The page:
7

PROVEN STEPS

TO WRITING A

CONTEMPORARY WORSHIP SONG

7

The Right Time [continued]

I am going to invite you to walk through a creative process.

 

Genesis 24:26,27 “26 Then the man bowed down his head and worshipped the Lord. 27 And he said, “Blessed be the Lord God of my master Abraham, who has not forsaken His mercy and His truth toward my master. As for me, being on the way, the Lord led me to the house of my master’s brethren. 28 So the young woman ran and told her mother’s household these things.” (NKJV)

Typically, in a lot of contemporary churches these days, we are often encouraged to bow our heads in prayer, lift our hands in worship or shout for joy in praise.  When writing a worship song, I find it useful to stop and think about these things.  What would happen if we mixed it up a little?  Let me throw another few thoughts out there to help explain.

As a general sort of pattern (and not always of course), does your church service setlist have 3 fast songs followed by 2 slow ones?  Or do you think, as a general sort of pattern (and not always of course), do you start with what are termed “Praise” songs which are normally at a faster tempo, and then get into some ‘real’ “Worship” songs which are generally slower and more heart-wrenching in their lyrical content.  If so, why?  There may be nothing necessarily wrong with this perhaps, but let's enjoy a creative journey.  

The teaching for this tradition generally originated from observations of the Old Testament pattern of Tabernacle worship - which involved going through the “Outer Courts Of Praise”, and then entering the "Inner Courts" and finally the “Holy of Holies” with more reverence and ‘fear’.  This by the way, as it happens, is a form of worship as required under the Old Covenant.   If your services follow these Old Testament patterns, no harm done of course.  But again, I wonder what new writing ideas would come if we began to ask why, and what if we did things differently?  Stay with me here, it is just a creative process to think this through and help us with our writing. 

What would happen if we wrote a song about bowing our heads in worship to precede when we burst into thankful praise filled with joy and celebration?  Now here is an interesting thought - what would happen if we ordered our setlist this way, rather than the other way around?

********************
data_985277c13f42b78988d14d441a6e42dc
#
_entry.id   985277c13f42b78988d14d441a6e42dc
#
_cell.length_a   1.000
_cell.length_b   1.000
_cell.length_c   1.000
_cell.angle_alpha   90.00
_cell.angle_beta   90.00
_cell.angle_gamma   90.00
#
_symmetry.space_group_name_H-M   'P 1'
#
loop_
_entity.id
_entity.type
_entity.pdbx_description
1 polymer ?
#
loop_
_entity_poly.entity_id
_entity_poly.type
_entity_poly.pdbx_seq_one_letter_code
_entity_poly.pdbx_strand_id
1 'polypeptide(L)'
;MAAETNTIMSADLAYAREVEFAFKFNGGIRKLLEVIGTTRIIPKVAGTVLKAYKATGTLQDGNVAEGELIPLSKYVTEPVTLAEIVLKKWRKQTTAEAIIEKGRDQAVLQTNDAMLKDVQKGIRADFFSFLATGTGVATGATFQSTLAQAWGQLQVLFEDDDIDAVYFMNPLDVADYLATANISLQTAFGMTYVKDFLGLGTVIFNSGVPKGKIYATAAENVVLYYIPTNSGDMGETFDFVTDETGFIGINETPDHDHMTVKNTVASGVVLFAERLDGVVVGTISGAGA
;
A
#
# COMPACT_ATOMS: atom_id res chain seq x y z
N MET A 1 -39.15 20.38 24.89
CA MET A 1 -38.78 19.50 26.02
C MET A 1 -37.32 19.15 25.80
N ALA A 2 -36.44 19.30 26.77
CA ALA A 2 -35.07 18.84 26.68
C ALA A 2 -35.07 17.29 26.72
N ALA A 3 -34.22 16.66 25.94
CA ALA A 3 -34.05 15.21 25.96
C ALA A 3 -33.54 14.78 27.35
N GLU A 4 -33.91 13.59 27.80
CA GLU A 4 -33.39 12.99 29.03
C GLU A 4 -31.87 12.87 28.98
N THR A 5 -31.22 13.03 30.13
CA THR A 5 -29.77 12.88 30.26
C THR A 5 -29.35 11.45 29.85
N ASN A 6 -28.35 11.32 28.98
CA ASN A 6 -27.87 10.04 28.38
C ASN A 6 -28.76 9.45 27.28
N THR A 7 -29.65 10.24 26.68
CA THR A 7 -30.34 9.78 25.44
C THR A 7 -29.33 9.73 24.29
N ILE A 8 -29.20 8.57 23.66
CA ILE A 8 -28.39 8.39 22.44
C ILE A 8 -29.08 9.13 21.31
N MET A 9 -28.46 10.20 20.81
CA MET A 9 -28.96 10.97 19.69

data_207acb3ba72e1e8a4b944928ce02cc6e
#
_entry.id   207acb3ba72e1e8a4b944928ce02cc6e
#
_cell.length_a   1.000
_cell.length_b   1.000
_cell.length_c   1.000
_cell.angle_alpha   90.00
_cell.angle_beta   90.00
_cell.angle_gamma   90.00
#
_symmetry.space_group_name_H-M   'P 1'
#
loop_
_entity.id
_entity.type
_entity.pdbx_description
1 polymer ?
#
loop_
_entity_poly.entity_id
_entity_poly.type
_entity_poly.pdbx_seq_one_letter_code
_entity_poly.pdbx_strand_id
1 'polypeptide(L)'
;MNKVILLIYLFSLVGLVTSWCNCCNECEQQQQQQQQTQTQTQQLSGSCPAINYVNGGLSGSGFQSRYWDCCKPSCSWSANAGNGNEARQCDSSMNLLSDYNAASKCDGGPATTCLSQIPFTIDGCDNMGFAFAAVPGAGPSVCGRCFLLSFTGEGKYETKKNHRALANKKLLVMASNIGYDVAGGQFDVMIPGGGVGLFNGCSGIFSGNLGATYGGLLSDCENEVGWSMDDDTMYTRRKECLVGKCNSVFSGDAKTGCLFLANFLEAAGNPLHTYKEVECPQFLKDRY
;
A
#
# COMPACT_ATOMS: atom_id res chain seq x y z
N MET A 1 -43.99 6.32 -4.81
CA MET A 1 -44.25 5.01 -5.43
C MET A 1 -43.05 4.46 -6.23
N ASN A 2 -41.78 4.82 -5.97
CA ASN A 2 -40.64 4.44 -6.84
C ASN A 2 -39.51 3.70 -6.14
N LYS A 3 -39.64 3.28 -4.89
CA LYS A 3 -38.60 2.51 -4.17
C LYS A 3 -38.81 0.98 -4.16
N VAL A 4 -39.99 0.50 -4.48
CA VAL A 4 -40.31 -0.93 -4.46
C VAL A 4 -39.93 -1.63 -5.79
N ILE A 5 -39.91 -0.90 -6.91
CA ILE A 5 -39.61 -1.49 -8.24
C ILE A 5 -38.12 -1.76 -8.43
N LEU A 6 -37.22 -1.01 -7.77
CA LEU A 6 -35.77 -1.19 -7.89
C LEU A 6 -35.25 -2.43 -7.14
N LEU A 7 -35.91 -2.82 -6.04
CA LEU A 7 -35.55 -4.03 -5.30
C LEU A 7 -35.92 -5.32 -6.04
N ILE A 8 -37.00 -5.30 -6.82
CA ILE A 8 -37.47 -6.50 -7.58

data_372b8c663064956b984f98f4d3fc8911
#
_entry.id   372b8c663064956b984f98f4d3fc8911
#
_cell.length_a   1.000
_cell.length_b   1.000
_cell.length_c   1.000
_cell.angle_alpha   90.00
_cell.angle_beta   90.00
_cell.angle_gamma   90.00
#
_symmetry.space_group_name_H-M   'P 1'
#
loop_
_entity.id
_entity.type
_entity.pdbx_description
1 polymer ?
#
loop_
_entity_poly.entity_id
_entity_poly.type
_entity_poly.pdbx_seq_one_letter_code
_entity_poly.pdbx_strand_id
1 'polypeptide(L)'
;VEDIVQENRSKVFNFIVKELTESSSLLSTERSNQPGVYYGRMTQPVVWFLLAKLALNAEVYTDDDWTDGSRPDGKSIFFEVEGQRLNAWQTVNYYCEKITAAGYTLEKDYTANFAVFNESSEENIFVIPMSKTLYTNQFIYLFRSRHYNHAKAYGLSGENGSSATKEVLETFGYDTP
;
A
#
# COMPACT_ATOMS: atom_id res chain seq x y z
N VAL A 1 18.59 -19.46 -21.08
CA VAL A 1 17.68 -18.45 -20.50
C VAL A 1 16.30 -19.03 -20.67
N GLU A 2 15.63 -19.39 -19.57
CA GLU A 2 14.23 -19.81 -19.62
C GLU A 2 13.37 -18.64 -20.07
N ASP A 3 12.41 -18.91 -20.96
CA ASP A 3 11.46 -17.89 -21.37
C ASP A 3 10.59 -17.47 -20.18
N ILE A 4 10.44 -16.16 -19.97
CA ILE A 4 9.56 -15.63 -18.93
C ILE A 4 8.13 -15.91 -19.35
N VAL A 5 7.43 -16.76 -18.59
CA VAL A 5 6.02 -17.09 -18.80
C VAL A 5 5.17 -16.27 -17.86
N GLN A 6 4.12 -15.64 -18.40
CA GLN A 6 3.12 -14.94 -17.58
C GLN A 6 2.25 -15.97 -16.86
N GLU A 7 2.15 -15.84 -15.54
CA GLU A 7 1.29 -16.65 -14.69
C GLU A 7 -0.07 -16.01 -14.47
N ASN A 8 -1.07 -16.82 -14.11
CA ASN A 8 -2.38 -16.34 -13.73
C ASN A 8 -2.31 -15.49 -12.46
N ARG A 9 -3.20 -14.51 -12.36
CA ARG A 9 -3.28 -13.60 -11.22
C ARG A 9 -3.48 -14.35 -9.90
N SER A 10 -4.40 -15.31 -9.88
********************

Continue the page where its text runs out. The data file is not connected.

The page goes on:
The pattern in Genesis 24 is; a) the man first “bowed his head in worship”, and then b) poured forth proclamations of praise and joy, “Blessed be the Lord God of my master Abraham, who has not forsaken His mercy and His truth”.  So, in modern-day terms of the typical ‘praise’ and ‘worship’ setlist (for want of a better-defined term), his ‘setlist’ started with bowing in reverent worship as the prelude to upbeat proclamations of praise.  (See, we can still use an Old Testament pattern, but going on a journey that breaks a few paradigms certainly brings a whole different perspective on it doesn’t it?). 

If you have followed along, you will see we have thought of different approaches to the lyrics of a song, their correlation between lyrical content and traditionally accepted tempo, and positioning with regards to the worshipper singing them and their order in the setlist.  

So, when you sit down to write your next worship song, for a bit of fun and an experiment in creative process, I suggest you try doing so without preconceived ideas of what tempo it should be with respect to the lyric, or the freedom to proclaim joyfully with zeal our intimate expression of relationship with God, or changing the order so you can bow your head in worship as an act to support praise rather than follow it. 

 

If you think about it, the doors have suddenly opened up a lot in terms of songwriting possibilities.  Try it.  For example, think about what you would normally hear in a worship song, and write that with a fast tempo.  Or, for example, think of how to write an intimate song about dancing before (or even with) the Lord using a slow tempo (ever heard of a slow waltz?).

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“Working with Paul was a fantastic experience. He possesses all the skills necessary to create incredible music. He is equally adept as a songwriter or as a producer. As a songwriter he has a great ear for both melody and lyrics and as a Producer he knows how to treat and draw the best out of a song”

— Mark

Paul Avanti Iannuzzelli (MMus, BMusEd) studied at the Sydney Conservatorium of Music, the University of Sydney, and later at Oxford University, England.  He has written and designed courses for Schools, Colleges and delivered University level programs all over the globe.

 

Paul has worked on projects with some of the world's most successful songwriters and musicians. He has ministered with and alongside well-known worship leaders.

 

Paul's songs have recorded and released globally.

 

As a Music Producer, Music Publisher, Songwriter, Author, Poet and Painter, Paul aims to share his decades of experience and knowledge with you in helping you to write your own worship song.